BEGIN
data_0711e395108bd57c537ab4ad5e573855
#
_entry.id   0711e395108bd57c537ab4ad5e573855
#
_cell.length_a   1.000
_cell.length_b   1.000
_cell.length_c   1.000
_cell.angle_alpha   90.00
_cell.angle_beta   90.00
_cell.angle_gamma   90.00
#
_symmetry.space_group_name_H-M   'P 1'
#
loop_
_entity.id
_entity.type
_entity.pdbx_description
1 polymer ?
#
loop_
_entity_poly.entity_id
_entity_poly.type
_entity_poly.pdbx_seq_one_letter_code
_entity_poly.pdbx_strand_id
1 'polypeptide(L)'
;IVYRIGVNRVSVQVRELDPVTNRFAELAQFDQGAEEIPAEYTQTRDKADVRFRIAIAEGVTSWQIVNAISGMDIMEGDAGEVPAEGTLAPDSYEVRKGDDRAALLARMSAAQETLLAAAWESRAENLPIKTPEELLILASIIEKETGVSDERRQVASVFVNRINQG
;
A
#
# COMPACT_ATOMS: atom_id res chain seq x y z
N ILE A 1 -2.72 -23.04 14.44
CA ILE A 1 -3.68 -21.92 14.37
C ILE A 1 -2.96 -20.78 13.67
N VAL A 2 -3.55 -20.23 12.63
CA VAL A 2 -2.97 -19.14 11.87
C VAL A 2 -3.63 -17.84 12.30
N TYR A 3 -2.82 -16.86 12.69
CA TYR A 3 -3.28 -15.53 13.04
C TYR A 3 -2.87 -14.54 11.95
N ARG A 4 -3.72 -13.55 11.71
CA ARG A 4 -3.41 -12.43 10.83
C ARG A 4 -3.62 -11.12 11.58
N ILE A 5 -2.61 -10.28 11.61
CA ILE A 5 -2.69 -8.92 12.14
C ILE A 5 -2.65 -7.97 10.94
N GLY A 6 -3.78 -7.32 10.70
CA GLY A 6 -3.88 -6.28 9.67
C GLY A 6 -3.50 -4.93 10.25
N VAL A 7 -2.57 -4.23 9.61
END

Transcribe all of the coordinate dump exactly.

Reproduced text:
data_0711e395108bd57c537ab4ad5e573855
#
_entry.id   0711e395108bd57c537ab4ad5e573855
#
_cell.length_a   1.000
_cell.length_b   1.000
_cell.length_c   1.000
_cell.angle_alpha   90.00
_cell.angle_beta   90.00
_cell.angle_gamma   90.00
#
_symmetry.space_group_name_H-M   'P 1'
#
loop_
_entity.id
_entity.type
_entity.pdbx_description
1 polymer ?
#
loop_
_entity_poly.entity_id
_entity_poly.type
_entity_poly.pdbx_seq_one_letter_code
_entity_poly.pdbx_strand_id
1 'polypeptide(L)'
;IVYRIGVNRVSVQVRELDPVTNRFAELAQFDQGAEEIPAEYTQTRDKADVRFRIAIAEGVTSWQIVNAISGMDIMEGDAGEVPAEGTLAPDSYEVRKGDDRAALLARMSAAQETLLAAAWESRAENLPIKTPEELLILASIIEKETGVSDERRQVASVFVNRINQG
;
A
#
# COMPACT_ATOMS: atom_id res chain seq x y z
N ILE A 1 -2.72 -23.04 14.44
CA ILE A 1 -3.68 -21.92 14.37
C ILE A 1 -2.96 -20.78 13.67
N VAL A 2 -3.55 -20.23 12.63
CA VAL A 2 -2.97 -19.14 11.87
C VAL A 2 -3.63 -17.84 12.30
N TYR A 3 -2.82 -16.86 12.69
CA TYR A 3 -3.28 -15.53 13.04
C TYR A 3 -2.87 -14.54 11.95
N ARG A 4 -3.72 -13.55 11.71
CA ARG A 4 -3.41 -12.43 10.83
C ARG A 4 -3.62 -11.12 11.58
N ILE A 5 -2.61 -10.28 11.61
CA ILE A 5 -2.69 -8.92 12.14
C ILE A 5 -2.65 -7.97 10.94
N GLY A 6 -3.78 -7.32 10.70
CA GLY A 6 -3.88 -6.28 9.67
C GLY A 6 -3.50 -4.93 10.25
N VAL A 7 -2.57 -4.23 9.61